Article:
James Cody, who defeated Operation Razorback charges, killed in Craigmillar Avenue shooting
Friends of 47-year-old say they've lost kind, funny, generous man
James Cody, a man who took his drug case to the Supreme Court of Canada and won, was killed in what police are calling a suspicious death in the west end of St. John's.
The Royal Newfoundland Constabulary is saying little about the slaying, which shut down Craigmillar Avenue Sunday and kept residents inside their homes.
Police officers were outside 40 Craigmillar Ave. early Tuesday afternoon, taking photographs and surveying the crime scene. A police dog was also present.
At the same time, Cody's friends gathered in St. John's in a celebration of his life as they await further details of what happened.
Video surveillance from a nearby street captured the sounds of five gunshots around 4 a.m. Officers responded shortly after to what the police called "unknown trouble," and issued a shelter-in-place advisory an hour later. The street remained shut down for more than 12 hours, until 5 p.m.
Cody's vehicle, with the driver's side door ajar, was found directly outside the home of Kurt Churchill, a man who was arrested six years ago in a high-profile drug probe targeting cocaine dealers.
Police began investigating Churchill and another man in 2013 after receiving information from sources that they were "high-level cocaine traffickers."
The Combined Forces Special Enforcement Unit-Newfoundland & Labrador had Churchill under surveillance for six months before their arrests. The police intercepted cellphone traffic and bugged vehicles, as part of a probe dubbed Operation Battalion.
In March 2014, investigators found $300,000 hidden in the lining of two suitcases at an airport in Montreal.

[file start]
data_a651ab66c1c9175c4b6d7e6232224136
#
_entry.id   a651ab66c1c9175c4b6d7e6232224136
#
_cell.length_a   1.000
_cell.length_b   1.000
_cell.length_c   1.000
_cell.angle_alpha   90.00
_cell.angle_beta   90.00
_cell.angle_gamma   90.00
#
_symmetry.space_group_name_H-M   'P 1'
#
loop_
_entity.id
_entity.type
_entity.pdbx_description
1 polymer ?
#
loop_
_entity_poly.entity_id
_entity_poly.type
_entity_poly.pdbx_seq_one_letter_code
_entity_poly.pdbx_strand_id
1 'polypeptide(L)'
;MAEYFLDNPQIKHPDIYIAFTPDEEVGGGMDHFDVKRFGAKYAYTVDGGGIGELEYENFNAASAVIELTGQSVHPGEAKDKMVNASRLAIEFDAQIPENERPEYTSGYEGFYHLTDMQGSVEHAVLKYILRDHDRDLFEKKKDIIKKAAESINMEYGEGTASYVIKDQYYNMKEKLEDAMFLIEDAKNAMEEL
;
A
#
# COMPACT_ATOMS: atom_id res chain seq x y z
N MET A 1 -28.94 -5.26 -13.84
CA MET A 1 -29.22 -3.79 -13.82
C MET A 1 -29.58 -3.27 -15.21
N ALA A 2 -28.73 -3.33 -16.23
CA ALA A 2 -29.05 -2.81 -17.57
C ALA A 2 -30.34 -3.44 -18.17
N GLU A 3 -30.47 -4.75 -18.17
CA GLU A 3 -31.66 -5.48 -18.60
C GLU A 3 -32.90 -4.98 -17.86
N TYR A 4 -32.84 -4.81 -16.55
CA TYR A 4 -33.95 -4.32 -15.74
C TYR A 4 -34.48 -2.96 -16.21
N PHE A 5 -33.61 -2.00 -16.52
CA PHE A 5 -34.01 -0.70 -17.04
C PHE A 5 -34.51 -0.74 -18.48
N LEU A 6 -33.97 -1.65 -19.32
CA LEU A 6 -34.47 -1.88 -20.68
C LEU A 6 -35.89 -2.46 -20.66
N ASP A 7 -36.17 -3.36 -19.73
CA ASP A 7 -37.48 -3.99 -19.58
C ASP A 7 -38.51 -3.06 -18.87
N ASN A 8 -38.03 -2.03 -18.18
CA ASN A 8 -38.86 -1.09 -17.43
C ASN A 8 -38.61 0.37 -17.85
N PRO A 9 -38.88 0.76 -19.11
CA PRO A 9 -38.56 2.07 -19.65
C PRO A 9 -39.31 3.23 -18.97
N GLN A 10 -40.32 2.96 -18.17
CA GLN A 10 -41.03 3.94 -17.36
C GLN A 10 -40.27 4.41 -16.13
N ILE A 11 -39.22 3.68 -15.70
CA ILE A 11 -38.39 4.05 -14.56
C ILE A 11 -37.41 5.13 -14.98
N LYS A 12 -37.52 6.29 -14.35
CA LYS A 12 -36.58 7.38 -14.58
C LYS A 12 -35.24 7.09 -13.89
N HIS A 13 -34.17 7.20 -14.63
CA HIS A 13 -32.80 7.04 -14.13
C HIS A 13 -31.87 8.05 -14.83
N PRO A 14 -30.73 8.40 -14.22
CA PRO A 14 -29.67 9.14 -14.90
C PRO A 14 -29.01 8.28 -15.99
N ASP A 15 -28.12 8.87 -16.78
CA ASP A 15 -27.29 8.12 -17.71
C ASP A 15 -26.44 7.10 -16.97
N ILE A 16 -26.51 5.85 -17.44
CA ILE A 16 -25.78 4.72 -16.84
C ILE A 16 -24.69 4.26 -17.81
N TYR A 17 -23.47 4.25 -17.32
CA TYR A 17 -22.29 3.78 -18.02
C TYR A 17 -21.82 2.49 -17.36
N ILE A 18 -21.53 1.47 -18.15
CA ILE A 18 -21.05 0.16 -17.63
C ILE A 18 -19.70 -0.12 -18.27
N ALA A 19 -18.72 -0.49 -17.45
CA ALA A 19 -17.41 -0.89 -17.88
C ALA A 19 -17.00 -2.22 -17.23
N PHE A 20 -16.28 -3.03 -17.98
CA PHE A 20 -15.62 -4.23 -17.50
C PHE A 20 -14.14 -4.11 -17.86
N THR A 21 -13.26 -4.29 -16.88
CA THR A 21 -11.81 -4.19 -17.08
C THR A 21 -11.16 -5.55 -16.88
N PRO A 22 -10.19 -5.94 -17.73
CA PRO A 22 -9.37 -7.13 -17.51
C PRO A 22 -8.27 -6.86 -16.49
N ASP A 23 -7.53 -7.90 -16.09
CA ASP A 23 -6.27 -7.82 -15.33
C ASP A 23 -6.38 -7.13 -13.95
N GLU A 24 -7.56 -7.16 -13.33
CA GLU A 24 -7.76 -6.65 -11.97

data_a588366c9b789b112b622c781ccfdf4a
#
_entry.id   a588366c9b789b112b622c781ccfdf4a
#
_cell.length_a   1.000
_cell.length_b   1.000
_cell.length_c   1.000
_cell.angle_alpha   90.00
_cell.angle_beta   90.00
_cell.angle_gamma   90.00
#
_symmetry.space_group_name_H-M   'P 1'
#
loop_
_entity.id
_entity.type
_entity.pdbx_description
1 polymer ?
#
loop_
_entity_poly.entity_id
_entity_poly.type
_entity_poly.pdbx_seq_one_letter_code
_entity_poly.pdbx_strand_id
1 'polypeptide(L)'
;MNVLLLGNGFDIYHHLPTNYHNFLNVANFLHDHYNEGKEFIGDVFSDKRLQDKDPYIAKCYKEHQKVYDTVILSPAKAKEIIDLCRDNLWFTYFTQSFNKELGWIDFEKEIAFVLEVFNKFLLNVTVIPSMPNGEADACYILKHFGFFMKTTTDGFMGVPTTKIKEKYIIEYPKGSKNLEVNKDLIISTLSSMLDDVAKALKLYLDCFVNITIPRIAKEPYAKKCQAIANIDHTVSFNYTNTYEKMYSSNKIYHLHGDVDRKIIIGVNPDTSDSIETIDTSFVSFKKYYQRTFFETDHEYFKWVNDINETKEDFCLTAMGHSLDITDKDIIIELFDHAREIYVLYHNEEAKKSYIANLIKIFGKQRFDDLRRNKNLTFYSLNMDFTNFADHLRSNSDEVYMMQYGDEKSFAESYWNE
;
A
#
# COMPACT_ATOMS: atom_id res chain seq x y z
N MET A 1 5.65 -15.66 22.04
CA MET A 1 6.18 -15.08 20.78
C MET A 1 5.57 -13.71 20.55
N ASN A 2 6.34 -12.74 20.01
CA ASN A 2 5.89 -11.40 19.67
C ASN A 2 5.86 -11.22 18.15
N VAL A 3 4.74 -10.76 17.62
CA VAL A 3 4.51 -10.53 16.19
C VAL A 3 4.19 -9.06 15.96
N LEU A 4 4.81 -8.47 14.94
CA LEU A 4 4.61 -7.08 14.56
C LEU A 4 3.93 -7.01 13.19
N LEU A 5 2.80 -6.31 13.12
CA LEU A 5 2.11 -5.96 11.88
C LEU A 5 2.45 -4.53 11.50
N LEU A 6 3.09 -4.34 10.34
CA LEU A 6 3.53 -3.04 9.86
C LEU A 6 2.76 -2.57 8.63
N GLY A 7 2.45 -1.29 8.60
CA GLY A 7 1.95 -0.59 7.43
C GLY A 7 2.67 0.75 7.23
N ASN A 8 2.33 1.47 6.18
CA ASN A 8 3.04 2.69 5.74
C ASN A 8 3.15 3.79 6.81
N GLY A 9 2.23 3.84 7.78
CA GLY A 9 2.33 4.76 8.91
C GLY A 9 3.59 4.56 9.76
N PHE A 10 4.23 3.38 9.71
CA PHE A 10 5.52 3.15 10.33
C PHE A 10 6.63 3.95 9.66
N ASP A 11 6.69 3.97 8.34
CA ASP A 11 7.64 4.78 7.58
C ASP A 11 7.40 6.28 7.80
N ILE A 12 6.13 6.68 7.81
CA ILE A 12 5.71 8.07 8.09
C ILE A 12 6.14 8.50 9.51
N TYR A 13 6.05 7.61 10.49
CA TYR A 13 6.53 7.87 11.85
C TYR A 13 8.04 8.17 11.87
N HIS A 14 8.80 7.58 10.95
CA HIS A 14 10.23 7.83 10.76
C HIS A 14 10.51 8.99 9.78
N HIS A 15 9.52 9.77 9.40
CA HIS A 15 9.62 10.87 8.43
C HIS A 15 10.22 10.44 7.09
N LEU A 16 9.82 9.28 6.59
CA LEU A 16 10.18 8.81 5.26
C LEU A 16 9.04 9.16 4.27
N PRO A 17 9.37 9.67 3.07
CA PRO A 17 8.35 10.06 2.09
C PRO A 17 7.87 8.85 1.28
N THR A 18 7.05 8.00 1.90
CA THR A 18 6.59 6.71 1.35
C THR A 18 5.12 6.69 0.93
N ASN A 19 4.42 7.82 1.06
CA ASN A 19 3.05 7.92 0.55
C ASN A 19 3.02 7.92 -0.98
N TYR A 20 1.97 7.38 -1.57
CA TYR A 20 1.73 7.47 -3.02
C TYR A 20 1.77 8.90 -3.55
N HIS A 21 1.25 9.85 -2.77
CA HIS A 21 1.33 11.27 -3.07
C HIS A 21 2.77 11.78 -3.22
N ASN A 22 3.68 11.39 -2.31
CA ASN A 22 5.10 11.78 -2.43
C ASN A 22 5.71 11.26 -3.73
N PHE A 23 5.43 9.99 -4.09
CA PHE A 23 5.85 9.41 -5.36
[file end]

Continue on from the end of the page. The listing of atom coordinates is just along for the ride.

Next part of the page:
Churchill and his co-accused would later be acquitted after their lawyers filed applications over unfair trial delays, and the Crown called no evidence.
On Sunday morning, Cody's body, which was covered by a yellow blanket or tarp, was seen farther up the street from Churchill's home.
No one has been charged in connection with the slaying, and police have not identified any suspects.
Drug case tossed
Cody, 47, was arrested as part of Operation Razorback, a massive interprovincial drug probe, in 2010.
He was not initially a suspect in the investigation but he happened to be with a primary target at the time of that person's arrest.
A search of Cody's vehicle uncovered half a kilogram of marijuana, a kilogram of cocaine and a stun gun.
However, the case was thrown out in 2017 by the Supreme Court of Canada, because he had to wait five years for a five-day trial.
The unanimous 7-0 ruling made national headlines as it upheld the principles of the Jordan decision, which imposed an 18-month timeline for a case to be wrapped up in lower court, and 30 months for a superior court case.
'I've lost my closest, best friend'
Friends of Cody gathered in St. John's on Tuesday afternoon in a celebration of his life.
Chris Howlett had been best friends with Cody since Grade 6, and says he is in shock over what's happened.
"I've lost my closest, best friend.… Jamie stood in my wedding," Howlett said.
"He was a very caring guy, very funny guy, very generous. Not very many people will say a bad word about Jamie."
Howlett is remembering his friend for his love of life, the water and motorcycling — not his criminal history.
He said Cody, who was originally from Mount Pearl, had many godchildren and was known as a surrogate uncle.
Howlett said he hasn't heard much about what transpired Sunday morning.
"I have no idea. I have goosebumps here thinking about it. I wish I did but I have no idea."
Cody leaves behind a mother, sisters, godchildren and a large circle of friends.
With files from Rob Antle